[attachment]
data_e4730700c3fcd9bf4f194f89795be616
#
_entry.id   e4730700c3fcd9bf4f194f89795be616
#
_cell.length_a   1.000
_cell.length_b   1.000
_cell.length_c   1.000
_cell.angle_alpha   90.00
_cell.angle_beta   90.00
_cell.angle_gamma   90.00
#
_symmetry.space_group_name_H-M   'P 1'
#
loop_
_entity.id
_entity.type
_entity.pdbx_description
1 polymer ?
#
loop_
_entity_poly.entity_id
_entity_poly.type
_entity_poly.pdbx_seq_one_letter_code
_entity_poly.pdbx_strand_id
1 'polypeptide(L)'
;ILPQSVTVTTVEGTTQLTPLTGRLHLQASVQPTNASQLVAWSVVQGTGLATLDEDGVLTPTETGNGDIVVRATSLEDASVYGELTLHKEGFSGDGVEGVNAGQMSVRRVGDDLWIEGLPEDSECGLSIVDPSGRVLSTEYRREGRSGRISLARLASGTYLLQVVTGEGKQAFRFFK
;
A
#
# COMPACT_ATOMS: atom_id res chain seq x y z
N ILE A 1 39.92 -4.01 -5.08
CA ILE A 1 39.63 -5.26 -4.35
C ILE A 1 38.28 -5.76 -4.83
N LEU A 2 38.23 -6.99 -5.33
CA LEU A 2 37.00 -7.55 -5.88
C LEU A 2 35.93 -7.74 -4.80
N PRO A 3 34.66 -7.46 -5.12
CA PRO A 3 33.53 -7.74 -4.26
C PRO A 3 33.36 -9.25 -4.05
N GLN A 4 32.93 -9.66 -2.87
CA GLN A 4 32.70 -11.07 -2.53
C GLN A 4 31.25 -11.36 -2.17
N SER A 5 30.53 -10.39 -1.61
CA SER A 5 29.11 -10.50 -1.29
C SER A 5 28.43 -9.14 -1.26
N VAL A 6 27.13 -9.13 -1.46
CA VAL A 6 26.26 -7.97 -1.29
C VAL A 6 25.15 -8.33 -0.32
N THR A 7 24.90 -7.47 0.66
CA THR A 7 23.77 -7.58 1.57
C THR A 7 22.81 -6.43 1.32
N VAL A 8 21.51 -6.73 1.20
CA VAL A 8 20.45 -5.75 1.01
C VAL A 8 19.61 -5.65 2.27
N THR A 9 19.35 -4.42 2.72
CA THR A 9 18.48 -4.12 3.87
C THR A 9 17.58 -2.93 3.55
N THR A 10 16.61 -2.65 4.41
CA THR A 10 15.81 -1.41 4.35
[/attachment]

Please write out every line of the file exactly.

data_e4730700c3fcd9bf4f194f89795be616
#
_entry.id   e4730700c3fcd9bf4f194f89795be616
#
_cell.length_a   1.000
_cell.length_b   1.000
_cell.length_c   1.000
_cell.angle_alpha   90.00
_cell.angle_beta   90.00
_cell.angle_gamma   90.00
#
_symmetry.space_group_name_H-M   'P 1'
#
loop_
_entity.id
_entity.type
_entity.pdbx_description
1 polymer ?
#
loop_
_entity_poly.entity_id
_entity_poly.type
_entity_poly.pdbx_seq_one_letter_code
_entity_poly.pdbx_strand_id
1 'polypeptide(L)'
;ILPQSVTVTTVEGTTQLTPLTGRLHLQASVQPTNASQLVAWSVVQGTGLATLDEDGVLTPTETGNGDIVVRATSLEDASVYGELTLHKEGFSGDGVEGVNAGQMSVRRVGDDLWIEGLPEDSECGLSIVDPSGRVLSTEYRREGRSGRISLARLASGTYLLQVVTGEGKQAFRFFK
;
A
#
# COMPACT_ATOMS: atom_id res chain seq x y z
N ILE A 1 39.92 -4.01 -5.08
CA ILE A 1 39.63 -5.26 -4.35
C ILE A 1 38.28 -5.76 -4.83
N LEU A 2 38.23 -6.99 -5.33
CA LEU A 2 37.00 -7.55 -5.88
C LEU A 2 35.93 -7.74 -4.80
N PRO A 3 34.66 -7.46 -5.12
CA PRO A 3 33.53 -7.74 -4.26
C PRO A 3 33.36 -9.25 -4.05
N GLN A 4 32.93 -9.66 -2.87
CA GLN A 4 32.70 -11.07 -2.53
C GLN A 4 31.25 -11.36 -2.17
N SER A 5 30.53 -10.39 -1.61
CA SER A 5 29.11 -10.50 -1.29
C SER A 5 28.43 -9.14 -1.26
N VAL A 6 27.13 -9.13 -1.46
CA VAL A 6 26.26 -7.97 -1.29
C VAL A 6 25.15 -8.33 -0.32
N THR A 7 24.90 -7.47 0.66
CA THR A 7 23.77 -7.58 1.57
C THR A 7 22.81 -6.43 1.32
N VAL A 8 21.51 -6.73 1.20
CA VAL A 8 20.45 -5.75 1.01
C VAL A 8 19.61 -5.65 2.27
N THR A 9 19.35 -4.42 2.72
CA THR A 9 18.48 -4.12 3.87
C THR A 9 17.58 -2.93 3.55
N THR A 10 16.61 -2.65 4.41
CA THR A 10 15.81 -1.41 4.35